The key phrase is “the manufacturers say”. No ADS system has been proven in combat (to my knowledge), let alone against a useful range of threats and situations. All will have counter-measures developed for them. All have significant monetary, weight, training, and support costs.

To date, are there any top-attack ATGMs or guided, anti-armor artillery rounds (e.g. BONUS, SADARM) in widespread use by any likely NATO or US enemy? I can’t think of any.

x
x
November 1, 2012 8:40 pm

@ Observer

I said “The trouble won’t be an invasion more having a huge region of instability on our doorstep that will require military like “policing” to keep the southern shores of Europe safe.”

We Europeans have already been policing the other side of the Mediterranean, or did you sleep through Libya?

If their is piracy, drug smuggling, Europeans held hostage, movements of refugees (read economic migrants), terrorism, or whatever there may need to be military action. States have armed forces for defence. Further I said “policing” which is good way from Europe invading the Middle East…

As for Israeli bias, well the Israelis seem to know what is happening on the ground in the Middle East to a greater extent than most Middle Eastern governments. I don’t subscribe to the rather simplistic, false, and engineered Leftist view of Israel and how she interacts with its neighbours and the rest of the world. Prima-facie evidence, undisputed facts about the Middle Eastern states’ economics, politics, religious divides, and demographics, and even the most cursory understanding of the region’s history would put the region as staying, despite all this Arab Spring rhubarb, to use a very technical term, a bit of a shit hole.

Peter Elliot said “But if we are dealing with a complex bubbling shit-storm rather than big scary caliphate then our needs are subtly different.”

The Italians and Spanish are already feeling the strain. If things get worse they could reach breaking point.

As for ” Ships, ships, planes, ships, Royal Marines, heicopters, planes and ships to exert influence without invading anyone’s homeland.”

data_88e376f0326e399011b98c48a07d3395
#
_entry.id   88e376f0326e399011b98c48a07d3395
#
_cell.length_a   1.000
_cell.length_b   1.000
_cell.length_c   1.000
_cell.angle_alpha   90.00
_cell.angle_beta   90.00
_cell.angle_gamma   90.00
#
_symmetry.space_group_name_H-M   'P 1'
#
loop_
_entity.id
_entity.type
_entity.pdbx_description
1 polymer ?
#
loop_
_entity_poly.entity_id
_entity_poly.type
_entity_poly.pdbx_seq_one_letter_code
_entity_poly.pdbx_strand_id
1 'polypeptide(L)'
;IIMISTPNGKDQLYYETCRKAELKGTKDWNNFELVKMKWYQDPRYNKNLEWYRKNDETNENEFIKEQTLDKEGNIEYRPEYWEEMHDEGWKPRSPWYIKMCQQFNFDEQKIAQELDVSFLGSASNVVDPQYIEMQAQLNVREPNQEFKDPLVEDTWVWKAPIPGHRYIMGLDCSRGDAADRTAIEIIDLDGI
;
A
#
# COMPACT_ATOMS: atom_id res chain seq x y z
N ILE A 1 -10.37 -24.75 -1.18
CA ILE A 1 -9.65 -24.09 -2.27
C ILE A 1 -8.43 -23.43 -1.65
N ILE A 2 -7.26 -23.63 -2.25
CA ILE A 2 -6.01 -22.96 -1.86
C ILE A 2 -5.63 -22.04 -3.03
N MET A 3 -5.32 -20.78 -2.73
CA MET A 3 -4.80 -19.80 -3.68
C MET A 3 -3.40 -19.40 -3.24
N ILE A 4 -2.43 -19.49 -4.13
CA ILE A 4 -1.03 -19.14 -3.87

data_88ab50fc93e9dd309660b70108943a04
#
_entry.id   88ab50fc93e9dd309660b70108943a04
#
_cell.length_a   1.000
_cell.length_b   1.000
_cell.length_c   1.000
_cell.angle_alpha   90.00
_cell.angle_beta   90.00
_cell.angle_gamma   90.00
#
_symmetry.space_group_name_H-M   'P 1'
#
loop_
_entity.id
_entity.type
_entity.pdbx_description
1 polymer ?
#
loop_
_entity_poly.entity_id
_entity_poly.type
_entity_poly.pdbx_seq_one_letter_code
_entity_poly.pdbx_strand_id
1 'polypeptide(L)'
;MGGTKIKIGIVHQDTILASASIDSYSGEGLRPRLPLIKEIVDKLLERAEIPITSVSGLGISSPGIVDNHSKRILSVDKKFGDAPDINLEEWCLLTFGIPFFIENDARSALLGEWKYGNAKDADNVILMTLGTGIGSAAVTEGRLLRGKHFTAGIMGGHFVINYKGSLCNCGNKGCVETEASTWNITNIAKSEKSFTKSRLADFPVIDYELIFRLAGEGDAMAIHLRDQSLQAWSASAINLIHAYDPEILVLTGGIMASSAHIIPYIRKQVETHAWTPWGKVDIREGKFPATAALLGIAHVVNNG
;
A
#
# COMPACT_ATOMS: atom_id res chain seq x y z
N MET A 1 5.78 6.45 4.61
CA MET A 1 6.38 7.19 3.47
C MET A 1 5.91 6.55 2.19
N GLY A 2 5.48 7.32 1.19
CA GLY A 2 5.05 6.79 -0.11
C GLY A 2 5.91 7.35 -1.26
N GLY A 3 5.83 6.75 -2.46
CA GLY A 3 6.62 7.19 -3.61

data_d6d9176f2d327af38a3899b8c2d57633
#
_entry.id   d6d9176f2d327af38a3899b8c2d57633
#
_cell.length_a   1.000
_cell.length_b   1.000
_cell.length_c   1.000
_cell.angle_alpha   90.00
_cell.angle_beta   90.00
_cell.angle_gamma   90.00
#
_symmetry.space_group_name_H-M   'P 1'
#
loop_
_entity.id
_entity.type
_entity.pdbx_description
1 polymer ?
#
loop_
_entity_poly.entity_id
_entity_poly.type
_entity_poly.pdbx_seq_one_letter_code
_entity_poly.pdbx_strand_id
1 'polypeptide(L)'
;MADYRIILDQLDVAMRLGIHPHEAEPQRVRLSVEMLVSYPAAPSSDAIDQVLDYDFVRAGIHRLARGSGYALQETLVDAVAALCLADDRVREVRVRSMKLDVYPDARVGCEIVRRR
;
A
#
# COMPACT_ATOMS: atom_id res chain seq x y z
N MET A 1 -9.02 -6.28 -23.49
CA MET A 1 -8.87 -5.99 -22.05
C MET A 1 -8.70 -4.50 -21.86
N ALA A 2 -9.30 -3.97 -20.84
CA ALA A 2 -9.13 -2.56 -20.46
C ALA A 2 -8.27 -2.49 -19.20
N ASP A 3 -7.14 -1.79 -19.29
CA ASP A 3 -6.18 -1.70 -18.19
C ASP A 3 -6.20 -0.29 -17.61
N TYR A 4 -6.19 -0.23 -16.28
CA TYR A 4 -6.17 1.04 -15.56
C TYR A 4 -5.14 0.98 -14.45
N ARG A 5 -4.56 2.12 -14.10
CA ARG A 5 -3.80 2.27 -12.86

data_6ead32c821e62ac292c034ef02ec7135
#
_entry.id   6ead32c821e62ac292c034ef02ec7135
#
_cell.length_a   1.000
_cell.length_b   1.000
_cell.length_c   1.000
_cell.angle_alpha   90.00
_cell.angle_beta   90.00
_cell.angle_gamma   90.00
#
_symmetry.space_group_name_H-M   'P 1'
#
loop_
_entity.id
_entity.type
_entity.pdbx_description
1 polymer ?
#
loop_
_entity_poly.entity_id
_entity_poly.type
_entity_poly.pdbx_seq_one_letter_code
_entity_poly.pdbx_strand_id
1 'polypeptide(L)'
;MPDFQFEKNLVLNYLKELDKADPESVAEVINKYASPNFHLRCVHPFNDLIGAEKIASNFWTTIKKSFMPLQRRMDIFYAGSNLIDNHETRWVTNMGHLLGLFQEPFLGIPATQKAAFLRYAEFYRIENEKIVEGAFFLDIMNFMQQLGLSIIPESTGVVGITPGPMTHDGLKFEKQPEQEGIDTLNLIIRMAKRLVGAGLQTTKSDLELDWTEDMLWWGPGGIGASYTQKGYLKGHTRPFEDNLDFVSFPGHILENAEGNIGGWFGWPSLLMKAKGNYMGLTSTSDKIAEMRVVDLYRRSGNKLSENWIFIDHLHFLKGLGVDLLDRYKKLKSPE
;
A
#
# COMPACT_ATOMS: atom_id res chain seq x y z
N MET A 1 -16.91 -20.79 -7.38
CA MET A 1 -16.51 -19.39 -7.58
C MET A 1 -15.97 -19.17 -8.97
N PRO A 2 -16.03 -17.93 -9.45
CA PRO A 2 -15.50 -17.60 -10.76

Invasion and going ashore for a limited foray are different things. If amphibious assaults can’t be used against a failing state who can they be safely used against? Hasn’t the post-Cold War period for the West’s military been a litany of more than policing, less than war actions? Hezabollah etc. are scary dudes. If we have an organisation like that in one state why not another? Look at the criminal organisations in Nigeria or the likes of Janjaweed in Sudan. If you know your history you will know about the First and Second Barbary Wars, to the shores of Tripoli as the US Marines’ Hymn goes….

Peter Elliott
November 1, 2012 8:49 pm

…but not to Missisipili (Tom Lehrer)

@X I agree, which is why I included RM in my list. Going back a few hundred comments someone proposed a massed tank invasion of Europe by the armoured arabic hordes, which was what I was disagreeing with.

Peter Elliott
November 1, 2012 8:52 pm

S O
S O
November 1, 2012 9:00 pm

“To date, are there any top-attack ATGMs or guided, anti-armor artillery rounds (e.g. BONUS, SADARM) in widespread use by any likely NATO or US enemy? I can’t think of any.”

Smitty, there are no likely NATO or US enemies.

There are only small power NATO or US might choose to get in a brawl with.

x
x
November 1, 2012 9:12 pm

@ Peter E

:)

Observer
Observer
November 1, 2012 9:26 pm

Smithy, the only ADS I can confirm that have been tested in combat is the Trophy, though there are reports that the Soviet Drozd was used in Afganistan.

@x

Israel may be my allies (well, “defence partners”. Allies imply a mutual defence pact), but I’m not so naive to believe everything out from them is the gospel truth, everyone has bias, and sometimes, you just got to know what topics your friend is a bit rabid on, if not for fact checking, then at least to avoid the topic to save your ears. Arabs are one topic best to avoid around Israelis. Not to say the ME isn’t a mess, it’s probably not going to meltdown as bad as the report says. Israel tends to assume the worst of them.

” Further I said “policing” which is good way from Europe invading the Middle East.”

The distinction can be very slight. Any nationalist will call any foreign soldier an invader.

Either way I’m still with PE that it’s not really the prime potential flashpoint, and even if they do start butchering each other in job lots, what can you do? Step in between them and get both sides hacked off at you like NATO did in the Balkans? Best course would be to let them get it out of their system by mass bloodletting while keeping out of the line of fire.

x
x
November 1, 2012 9:32 pm

@ Observer